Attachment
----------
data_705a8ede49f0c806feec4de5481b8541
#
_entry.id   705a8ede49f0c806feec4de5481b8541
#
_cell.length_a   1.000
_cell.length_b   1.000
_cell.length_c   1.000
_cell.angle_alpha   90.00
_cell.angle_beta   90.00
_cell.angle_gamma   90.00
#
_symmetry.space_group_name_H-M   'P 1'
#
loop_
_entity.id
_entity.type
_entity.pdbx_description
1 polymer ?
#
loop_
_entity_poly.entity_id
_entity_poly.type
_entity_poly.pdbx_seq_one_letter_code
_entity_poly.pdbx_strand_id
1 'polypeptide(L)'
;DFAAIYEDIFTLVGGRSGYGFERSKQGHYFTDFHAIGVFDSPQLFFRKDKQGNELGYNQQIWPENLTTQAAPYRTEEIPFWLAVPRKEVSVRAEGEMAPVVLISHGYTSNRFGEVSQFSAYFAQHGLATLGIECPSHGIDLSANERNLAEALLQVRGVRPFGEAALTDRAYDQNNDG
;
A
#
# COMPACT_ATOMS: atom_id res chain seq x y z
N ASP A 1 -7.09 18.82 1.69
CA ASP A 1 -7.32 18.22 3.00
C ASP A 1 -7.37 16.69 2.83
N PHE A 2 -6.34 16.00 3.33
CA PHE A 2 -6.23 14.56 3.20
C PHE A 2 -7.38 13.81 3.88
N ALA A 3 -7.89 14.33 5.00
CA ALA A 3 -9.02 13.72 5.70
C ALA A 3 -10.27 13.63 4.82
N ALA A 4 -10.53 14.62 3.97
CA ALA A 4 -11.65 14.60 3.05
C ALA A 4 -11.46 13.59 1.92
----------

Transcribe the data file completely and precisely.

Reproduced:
data_705a8ede49f0c806feec4de5481b8541
#
_entry.id   705a8ede49f0c806feec4de5481b8541
#
_cell.length_a   1.000
_cell.length_b   1.000
_cell.length_c   1.000
_cell.angle_alpha   90.00
_cell.angle_beta   90.00
_cell.angle_gamma   90.00
#
_symmetry.space_group_name_H-M   'P 1'
#
loop_
_entity.id
_entity.type
_entity.pdbx_description
1 polymer ?
#
loop_
_entity_poly.entity_id
_entity_poly.type
_entity_poly.pdbx_seq_one_letter_code
_entity_poly.pdbx_strand_id
1 'polypeptide(L)'
;DFAAIYEDIFTLVGGRSGYGFERSKQGHYFTDFHAIGVFDSPQLFFRKDKQGNELGYNQQIWPENLTTQAAPYRTEEIPFWLAVPRKEVSVRAEGEMAPVVLISHGYTSNRFGEVSQFSAYFAQHGLATLGIECPSHGIDLSANERNLAEALLQVRGVRPFGEAALTDRAYDQNNDG
;
A
#
# COMPACT_ATOMS: atom_id res chain seq x y z
N ASP A 1 -7.09 18.82 1.69
CA ASP A 1 -7.32 18.22 3.00
C ASP A 1 -7.37 16.69 2.83
N PHE A 2 -6.34 16.00 3.33
CA PHE A 2 -6.23 14.56 3.20
C PHE A 2 -7.38 13.81 3.88
N ALA A 3 -7.89 14.33 5.00
CA ALA A 3 -9.02 13.72 5.70
C ALA A 3 -10.27 13.63 4.82
N ALA A 4 -10.53 14.62 3.97
CA ALA A 4 -11.65 14.60 3.05
C ALA A 4 -11.46 13.59 1.92